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Decision Making
 

Decision Making

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    Decision Making Decision Making Presentation Transcript

      • Decision Making
      © 2007 Prentice Hall, Inc. All rights reserved. 6–
      • What is Decision-Making to you?
      © 2007 Prentice Hall, Inc. All rights reserved. 6–
    • Help me to decide:
      • I want to buy a house
      © 2007 Prentice Hall, Inc. All rights reserved. 6–
    • Decision Making
      • Decision
        • Making a choice from two or more alternatives.
      • The Decision-Making Process
        • Identifying a problem and decision criteria and allocating weights to the criteria.
        • Developing, analyzing, and selecting an alternative that can resolve the problem.
        • Implementing the selected alternative.
        • Evaluating the decision ’ s effectiveness.
      © 2007 Prentice Hall, Inc. All rights reserved. 6–
    • Exhibit 6 – 1 The Decision-Making Process © 2007 Prentice Hall, Inc. All rights reserved. 6–
    • Step 1: Identifying the Problem
      • Problem
        • A discrepancy between an existing and desired state of affairs.
      • Characteristics of Problems
        • A problem becomes a problem when a manager becomes aware of it.
        • There is pressure to solve the problem.
        • The manager must have the authority, information, or resources needed to solve the problem.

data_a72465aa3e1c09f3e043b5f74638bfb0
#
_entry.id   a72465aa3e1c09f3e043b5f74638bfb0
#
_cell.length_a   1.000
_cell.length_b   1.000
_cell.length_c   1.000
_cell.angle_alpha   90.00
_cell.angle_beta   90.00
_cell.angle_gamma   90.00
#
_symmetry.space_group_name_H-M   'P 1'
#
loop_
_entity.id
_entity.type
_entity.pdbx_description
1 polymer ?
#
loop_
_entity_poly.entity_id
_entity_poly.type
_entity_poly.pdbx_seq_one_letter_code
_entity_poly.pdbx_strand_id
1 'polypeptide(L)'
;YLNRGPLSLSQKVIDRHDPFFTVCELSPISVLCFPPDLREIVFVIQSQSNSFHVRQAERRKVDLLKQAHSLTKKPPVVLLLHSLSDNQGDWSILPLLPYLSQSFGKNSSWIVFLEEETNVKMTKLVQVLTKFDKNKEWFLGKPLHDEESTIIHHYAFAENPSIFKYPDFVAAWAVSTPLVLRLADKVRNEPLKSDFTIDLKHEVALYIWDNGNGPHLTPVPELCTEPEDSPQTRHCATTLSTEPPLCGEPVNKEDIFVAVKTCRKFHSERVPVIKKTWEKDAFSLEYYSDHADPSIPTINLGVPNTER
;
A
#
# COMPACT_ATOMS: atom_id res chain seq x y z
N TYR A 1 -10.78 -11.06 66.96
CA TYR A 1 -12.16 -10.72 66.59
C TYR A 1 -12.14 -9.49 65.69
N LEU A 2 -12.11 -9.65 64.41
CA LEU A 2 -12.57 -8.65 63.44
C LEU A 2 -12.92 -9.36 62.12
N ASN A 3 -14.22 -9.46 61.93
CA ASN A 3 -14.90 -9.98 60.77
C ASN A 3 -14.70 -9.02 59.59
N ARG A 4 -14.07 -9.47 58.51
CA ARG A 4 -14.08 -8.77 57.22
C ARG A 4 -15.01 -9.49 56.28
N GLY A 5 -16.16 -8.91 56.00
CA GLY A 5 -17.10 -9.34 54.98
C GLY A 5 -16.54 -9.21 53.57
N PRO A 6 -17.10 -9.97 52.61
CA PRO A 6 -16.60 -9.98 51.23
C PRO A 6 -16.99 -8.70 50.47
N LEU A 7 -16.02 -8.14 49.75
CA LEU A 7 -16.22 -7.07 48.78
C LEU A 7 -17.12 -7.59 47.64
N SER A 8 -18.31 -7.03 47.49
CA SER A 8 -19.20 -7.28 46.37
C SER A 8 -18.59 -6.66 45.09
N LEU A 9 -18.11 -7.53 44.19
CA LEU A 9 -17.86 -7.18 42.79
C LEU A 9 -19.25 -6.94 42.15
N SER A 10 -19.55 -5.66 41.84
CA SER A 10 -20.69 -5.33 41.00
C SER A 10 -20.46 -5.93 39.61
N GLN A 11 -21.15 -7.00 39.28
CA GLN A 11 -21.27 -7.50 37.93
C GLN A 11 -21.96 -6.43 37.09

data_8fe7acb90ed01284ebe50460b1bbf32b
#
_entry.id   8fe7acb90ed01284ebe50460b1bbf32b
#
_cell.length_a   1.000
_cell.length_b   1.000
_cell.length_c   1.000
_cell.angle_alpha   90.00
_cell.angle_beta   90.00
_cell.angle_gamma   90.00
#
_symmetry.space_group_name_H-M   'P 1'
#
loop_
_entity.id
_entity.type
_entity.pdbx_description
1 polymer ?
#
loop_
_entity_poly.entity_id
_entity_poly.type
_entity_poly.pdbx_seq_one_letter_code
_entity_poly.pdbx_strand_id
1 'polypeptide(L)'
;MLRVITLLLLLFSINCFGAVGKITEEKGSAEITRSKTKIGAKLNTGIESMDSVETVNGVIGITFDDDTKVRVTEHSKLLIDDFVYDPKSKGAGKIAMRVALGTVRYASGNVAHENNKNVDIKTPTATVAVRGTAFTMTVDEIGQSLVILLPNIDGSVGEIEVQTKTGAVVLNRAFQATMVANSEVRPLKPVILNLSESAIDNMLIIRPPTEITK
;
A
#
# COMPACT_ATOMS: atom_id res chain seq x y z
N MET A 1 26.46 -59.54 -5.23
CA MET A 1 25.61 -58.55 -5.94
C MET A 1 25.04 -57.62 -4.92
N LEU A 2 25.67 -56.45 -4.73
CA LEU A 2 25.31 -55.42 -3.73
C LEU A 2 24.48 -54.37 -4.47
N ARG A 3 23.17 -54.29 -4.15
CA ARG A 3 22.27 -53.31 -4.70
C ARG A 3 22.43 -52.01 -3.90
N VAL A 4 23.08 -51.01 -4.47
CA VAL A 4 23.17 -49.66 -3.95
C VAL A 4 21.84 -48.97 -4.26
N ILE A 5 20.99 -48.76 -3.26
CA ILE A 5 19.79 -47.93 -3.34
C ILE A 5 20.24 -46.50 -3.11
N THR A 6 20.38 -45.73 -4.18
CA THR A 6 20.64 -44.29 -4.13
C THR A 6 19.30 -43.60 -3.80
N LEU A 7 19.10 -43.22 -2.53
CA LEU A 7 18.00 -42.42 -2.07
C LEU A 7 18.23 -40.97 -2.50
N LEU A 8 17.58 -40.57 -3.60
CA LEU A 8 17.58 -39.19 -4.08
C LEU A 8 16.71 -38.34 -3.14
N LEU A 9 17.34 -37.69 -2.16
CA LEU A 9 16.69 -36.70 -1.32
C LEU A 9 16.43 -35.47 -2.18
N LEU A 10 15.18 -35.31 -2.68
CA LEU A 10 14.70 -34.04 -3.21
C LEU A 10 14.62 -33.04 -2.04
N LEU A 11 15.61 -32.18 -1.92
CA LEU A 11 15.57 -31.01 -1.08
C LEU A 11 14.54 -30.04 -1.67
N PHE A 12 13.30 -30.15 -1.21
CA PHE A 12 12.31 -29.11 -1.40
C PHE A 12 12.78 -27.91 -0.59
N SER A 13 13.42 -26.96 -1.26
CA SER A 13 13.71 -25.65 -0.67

© 2007 Prentice Hall, Inc. All rights reserved. 6–
    • Step 2: Identifying Decision Criteria
      • Decision criteria are factors that are important (relevant) to resolving the problem.
        • Costs that will be incurred (investments required)
        • Risks likely to be encountered (chance of failure)
        • Outcomes that are desired (growth of the firm)
      © 2007 Prentice Hall, Inc. All rights reserved. 6– Step 3: Allocating Weights to the Criteria
      • Decision criteria are not of equal importance:
        • Assigning a weight to each item places the items in the correct priority order of their importance in the decision making process.
    • Exhibit 6 – 2 Criteria and Weights for Computer Replacement Decision © 2007 Prentice Hall, Inc. All rights reserved. 6– Criterion Weight Memory and Storage 10 Battery life 8 Carrying Weight 6 Warranty 4 Display Quality 3
    • Step 4: Developing Alternatives
      • Identifying viable alternatives
        • Alternatives are listed (without evaluation) that can resolve the problem.